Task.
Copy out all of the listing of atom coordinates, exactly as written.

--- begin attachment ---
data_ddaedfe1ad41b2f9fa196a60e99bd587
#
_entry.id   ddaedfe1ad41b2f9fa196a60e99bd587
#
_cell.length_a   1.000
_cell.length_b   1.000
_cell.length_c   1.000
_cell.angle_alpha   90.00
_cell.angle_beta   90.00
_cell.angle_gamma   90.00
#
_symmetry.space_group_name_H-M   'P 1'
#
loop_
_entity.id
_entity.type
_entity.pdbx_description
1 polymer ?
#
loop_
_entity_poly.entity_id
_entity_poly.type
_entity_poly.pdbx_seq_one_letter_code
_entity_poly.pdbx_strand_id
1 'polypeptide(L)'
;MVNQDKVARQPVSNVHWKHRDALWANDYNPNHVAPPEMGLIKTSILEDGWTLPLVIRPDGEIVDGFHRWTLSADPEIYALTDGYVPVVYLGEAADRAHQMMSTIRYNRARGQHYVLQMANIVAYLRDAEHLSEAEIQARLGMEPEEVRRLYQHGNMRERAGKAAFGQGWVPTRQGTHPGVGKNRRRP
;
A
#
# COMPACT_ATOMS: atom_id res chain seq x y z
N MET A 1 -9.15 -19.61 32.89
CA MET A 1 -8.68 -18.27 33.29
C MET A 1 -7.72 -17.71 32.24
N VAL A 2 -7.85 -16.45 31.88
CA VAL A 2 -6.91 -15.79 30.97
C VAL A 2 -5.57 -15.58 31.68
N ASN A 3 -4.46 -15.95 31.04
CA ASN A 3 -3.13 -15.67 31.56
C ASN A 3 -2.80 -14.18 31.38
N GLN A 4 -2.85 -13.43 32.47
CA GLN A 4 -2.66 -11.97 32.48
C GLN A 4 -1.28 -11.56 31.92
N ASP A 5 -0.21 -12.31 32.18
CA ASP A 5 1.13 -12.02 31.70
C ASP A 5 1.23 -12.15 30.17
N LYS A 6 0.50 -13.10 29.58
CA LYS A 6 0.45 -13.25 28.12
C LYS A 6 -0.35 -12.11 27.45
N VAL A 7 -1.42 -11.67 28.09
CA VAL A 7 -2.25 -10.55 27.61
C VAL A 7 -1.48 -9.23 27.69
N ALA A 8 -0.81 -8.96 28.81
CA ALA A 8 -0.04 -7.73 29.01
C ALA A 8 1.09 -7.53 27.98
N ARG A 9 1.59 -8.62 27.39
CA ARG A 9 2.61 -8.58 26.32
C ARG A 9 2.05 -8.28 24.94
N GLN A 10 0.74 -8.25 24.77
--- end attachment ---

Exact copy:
data_ddaedfe1ad41b2f9fa196a60e99bd587
#
_entry.id   ddaedfe1ad41b2f9fa196a60e99bd587
#
_cell.length_a   1.000
_cell.length_b   1.000
_cell.length_c   1.000
_cell.angle_alpha   90.00
_cell.angle_beta   90.00
_cell.angle_gamma   90.00
#
_symmetry.space_group_name_H-M   'P 1'
#
loop_
_entity.id
_entity.type
_entity.pdbx_description
1 polymer ?
#
loop_
_entity_poly.entity_id
_entity_poly.type
_entity_poly.pdbx_seq_one_letter_code
_entity_poly.pdbx_strand_id
1 'polypeptide(L)'
;MVNQDKVARQPVSNVHWKHRDALWANDYNPNHVAPPEMGLIKTSILEDGWTLPLVIRPDGEIVDGFHRWTLSADPEIYALTDGYVPVVYLGEAADRAHQMMSTIRYNRARGQHYVLQMANIVAYLRDAEHLSEAEIQARLGMEPEEVRRLYQHGNMRERAGKAAFGQGWVPTRQGTHPGVGKNRRRP
;
A
#
# COMPACT_ATOMS: atom_id res chain seq x y z
N MET A 1 -9.15 -19.61 32.89
CA MET A 1 -8.68 -18.27 33.29
C MET A 1 -7.72 -17.71 32.24
N VAL A 2 -7.85 -16.45 31.88
CA VAL A 2 -6.91 -15.79 30.97
C VAL A 2 -5.57 -15.58 31.68
N ASN A 3 -4.46 -15.95 31.04
CA ASN A 3 -3.13 -15.67 31.56
C ASN A 3 -2.80 -14.18 31.38
N GLN A 4 -2.85 -13.43 32.47
CA GLN A 4 -2.66 -11.97 32.48
C GLN A 4 -1.28 -11.56 31.92
N ASP A 5 -0.21 -12.31 32.18
CA ASP A 5 1.13 -12.02 31.70
C ASP A 5 1.23 -12.15 30.17
N LYS A 6 0.50 -13.10 29.58
CA LYS A 6 0.45 -13.25 28.12
C LYS A 6 -0.35 -12.11 27.45
N VAL A 7 -1.42 -11.67 28.09
CA VAL A 7 -2.25 -10.55 27.61
C VAL A 7 -1.48 -9.23 27.69
N ALA A 8 -0.81 -8.96 28.81
CA ALA A 8 -0.04 -7.73 29.01
C ALA A 8 1.09 -7.53 27.98
N ARG A 9 1.59 -8.62 27.39
CA ARG A 9 2.61 -8.58 26.32
C ARG A 9 2.05 -8.28 24.94
N GLN A 10 0.74 -8.25 24.77